Mixed Model: Subjects v.s. Random Factor

#1
Hi,
When using SPSS to do a Linear Mixed Model it first presents a dialogue box with boxes for Subjects and Repeated Measures.

Later on, when you build your model and build the random factors SPSS lists at the bottom of the dialogue box the variables that you entered at the beginning. If you move one of these to the right hand 'Combinations' box, then the procedure adds this variable as a \SUBJECT command in the SYNTAX.

My question is this: What is the difference between adding your individuals Subject Identifier here from adding the ID as a Main Effect Random Factor (which would be \RANDOM in the syntax)?

If I don't have the \SUBJECT command, is SPSS doing anything with the variables that I entered at the very beginning of the procedure?

Many Thanks,

S.
 
#2
I've never used the dialog boxes for Mixed (for this exact reason--it's too hard to tell what the heck they're doing).

So are you basically asking about the difference between using a /Random subcommand and a /Repeated? You can have a |Subjects option in both.

They're doing totally different things, though. The Repeated statement is adjusting the residuals to take into account that they're correlated for the same Subject. (And you can choose the exact pattern of correlations by specifying the Covariance matrix).

The Random statement is actually creating a new parameter in the model to take the effect of Subject into account. In a simple one-way repeated measures model (with or without a between subjects factor), you can actually get the exact same result either way, if you specify the covariance matrices right. But if your model gets complicated, you have to be more careful.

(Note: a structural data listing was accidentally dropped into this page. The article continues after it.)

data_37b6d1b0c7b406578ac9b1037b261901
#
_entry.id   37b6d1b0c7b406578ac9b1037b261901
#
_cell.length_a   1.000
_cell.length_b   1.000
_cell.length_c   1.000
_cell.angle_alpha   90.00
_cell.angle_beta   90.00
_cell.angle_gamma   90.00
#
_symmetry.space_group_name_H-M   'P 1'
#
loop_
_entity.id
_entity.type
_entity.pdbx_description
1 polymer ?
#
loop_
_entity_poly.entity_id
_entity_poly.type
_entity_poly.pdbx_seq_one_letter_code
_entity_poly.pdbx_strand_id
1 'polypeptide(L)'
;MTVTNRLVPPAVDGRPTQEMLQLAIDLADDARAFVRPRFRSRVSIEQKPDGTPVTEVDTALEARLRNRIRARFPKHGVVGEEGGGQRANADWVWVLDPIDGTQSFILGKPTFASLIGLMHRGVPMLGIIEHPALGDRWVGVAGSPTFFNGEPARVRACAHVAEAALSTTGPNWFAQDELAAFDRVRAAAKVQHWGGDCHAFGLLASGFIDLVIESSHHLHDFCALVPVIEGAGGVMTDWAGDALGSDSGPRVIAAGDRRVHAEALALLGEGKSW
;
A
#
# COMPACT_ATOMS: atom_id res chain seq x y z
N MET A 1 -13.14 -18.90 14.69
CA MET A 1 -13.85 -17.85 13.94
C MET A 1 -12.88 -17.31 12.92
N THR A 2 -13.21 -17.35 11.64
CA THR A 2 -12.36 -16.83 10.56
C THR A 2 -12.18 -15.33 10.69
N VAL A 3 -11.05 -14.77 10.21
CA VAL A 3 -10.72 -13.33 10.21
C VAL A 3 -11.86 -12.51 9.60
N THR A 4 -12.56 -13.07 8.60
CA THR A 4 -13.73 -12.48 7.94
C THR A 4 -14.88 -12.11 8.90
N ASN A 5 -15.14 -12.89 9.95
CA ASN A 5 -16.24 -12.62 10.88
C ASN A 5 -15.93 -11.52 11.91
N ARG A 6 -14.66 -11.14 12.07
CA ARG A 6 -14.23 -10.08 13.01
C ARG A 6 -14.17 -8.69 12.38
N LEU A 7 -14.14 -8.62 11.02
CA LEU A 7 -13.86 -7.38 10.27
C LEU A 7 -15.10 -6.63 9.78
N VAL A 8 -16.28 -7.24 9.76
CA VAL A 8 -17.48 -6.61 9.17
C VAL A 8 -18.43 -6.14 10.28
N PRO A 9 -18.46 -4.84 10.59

If you describe your model more specifically (and it's not too complicated), I can try to help you specify it. This gets pretty tricky.

Karen
 
#3
Hi Karen,
Thanks so much for your reply.

I'm actually concerned just about the Random statement actually I think. I'm using this, as you say, to take the effect of my subject into account. However, I don't know what the difference between these two statements are:

/RANDOM=fullgroup Individual | COVTYPE(VC).

and


/RANDOM=fullgroup | SUBJECT(Individual) COVTYPE(VC).

In the first I have the individual and their group as main effects, whereas in the second the individual is listed using the SUBJECTS statement. What is different between these two?

Many Thanks,

S.
 
#4
The first one is creating a random intercept for both Fullgroup and Individual.

Since you're not specifying a subject, there must be more than one value for each fullgroup and for each individual. Or it wouldn't run.

The second one is creating a random slope for Fullgroup (and is specifically leaving out a random intercept) across Individuals.

It would be the same as saying:

/RANDOM=fullgroup*Individual| COVTYPE(VC).

In case you're not familiar with the random intercept/random slope terminology (and many people who primarily use ANOVA aren't), what this essentially means is the first is adding a parameter to the model to specifically measure the variance of the Fullgroup measures AND a parameter to measure the variance among individuals.

The second one is saying the slope of fullgroup on the DV differs across individuals, and the extra parameter is measuring how much the slope differs.